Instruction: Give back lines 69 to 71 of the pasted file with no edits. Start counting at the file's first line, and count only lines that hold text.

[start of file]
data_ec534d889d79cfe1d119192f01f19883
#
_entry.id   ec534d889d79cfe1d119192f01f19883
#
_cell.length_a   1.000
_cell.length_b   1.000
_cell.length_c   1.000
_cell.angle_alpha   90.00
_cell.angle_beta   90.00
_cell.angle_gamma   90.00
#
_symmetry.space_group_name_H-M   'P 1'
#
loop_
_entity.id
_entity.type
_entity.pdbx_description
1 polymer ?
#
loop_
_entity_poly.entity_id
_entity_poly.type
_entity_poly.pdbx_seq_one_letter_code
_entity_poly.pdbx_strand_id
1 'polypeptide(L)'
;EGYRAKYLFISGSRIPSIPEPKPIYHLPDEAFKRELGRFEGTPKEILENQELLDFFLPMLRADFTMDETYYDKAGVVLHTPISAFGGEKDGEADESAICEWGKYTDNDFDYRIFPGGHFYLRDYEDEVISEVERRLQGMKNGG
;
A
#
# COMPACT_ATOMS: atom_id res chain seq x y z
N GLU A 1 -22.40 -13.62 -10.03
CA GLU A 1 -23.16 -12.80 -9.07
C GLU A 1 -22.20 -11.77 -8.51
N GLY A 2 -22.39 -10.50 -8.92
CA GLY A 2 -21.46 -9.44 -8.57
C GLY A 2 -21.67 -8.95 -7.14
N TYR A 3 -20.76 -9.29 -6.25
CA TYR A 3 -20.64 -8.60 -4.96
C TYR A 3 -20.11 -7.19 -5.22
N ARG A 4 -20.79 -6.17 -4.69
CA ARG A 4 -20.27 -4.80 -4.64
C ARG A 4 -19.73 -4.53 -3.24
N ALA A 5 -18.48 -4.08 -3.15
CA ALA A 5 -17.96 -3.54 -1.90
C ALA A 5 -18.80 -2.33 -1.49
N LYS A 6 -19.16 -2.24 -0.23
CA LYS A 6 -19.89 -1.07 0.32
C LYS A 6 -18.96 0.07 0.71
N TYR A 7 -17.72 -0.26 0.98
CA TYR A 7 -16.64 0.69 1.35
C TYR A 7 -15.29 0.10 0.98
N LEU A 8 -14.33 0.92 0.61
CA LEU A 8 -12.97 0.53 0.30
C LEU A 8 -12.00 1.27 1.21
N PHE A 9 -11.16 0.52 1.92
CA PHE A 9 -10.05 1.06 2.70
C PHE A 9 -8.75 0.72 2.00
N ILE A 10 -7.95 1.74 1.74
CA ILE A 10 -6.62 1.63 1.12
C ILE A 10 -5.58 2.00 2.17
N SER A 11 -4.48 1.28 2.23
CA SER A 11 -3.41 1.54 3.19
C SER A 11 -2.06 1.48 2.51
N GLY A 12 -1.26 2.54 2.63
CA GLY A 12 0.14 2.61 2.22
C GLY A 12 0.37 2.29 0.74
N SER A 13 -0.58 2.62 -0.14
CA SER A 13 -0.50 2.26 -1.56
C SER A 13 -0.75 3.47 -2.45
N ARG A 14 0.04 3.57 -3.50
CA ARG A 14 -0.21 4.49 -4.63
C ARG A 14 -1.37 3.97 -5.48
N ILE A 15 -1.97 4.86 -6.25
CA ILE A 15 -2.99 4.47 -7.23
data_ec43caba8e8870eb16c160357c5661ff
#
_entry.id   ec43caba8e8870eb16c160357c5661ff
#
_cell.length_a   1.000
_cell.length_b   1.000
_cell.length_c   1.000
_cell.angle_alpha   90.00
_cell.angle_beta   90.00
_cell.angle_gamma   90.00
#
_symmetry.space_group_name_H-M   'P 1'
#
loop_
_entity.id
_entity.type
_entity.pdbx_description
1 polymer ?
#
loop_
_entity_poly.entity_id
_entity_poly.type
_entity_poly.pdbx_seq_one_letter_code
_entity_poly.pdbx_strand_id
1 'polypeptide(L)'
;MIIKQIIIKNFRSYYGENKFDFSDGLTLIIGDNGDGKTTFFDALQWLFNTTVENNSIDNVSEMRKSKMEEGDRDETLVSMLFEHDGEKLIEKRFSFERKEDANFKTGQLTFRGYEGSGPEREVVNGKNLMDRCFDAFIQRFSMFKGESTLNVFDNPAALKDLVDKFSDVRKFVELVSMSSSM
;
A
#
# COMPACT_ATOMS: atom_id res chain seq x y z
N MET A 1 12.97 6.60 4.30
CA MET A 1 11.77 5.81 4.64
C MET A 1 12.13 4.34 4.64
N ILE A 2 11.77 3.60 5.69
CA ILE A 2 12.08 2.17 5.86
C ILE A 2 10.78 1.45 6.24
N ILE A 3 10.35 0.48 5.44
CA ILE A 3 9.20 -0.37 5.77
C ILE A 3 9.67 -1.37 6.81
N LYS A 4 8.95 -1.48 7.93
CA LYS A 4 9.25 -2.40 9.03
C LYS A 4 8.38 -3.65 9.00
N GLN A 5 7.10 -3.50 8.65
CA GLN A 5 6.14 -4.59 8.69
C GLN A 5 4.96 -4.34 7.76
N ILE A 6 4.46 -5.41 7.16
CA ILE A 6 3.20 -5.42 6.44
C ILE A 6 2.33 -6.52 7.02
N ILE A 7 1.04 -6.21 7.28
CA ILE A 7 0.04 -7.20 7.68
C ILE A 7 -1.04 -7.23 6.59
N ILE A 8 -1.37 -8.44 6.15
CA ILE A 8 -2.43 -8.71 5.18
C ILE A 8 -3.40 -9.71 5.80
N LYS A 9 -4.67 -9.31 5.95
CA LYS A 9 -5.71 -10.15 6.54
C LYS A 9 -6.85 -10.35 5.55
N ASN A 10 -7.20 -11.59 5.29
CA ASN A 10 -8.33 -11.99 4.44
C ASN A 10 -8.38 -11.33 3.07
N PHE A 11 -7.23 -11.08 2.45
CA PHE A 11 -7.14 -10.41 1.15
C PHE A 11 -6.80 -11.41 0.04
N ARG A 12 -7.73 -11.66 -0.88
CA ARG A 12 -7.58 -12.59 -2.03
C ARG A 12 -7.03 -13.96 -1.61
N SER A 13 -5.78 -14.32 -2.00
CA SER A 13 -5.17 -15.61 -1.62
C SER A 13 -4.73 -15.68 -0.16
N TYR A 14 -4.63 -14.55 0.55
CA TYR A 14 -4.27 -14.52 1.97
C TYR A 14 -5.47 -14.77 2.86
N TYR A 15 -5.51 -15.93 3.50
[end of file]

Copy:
C SER A 13 -0.75 3.47 -2.45
N ARG A 14 0.04 3.57 -3.50
CA ARG A 14 -0.21 4.49 -4.63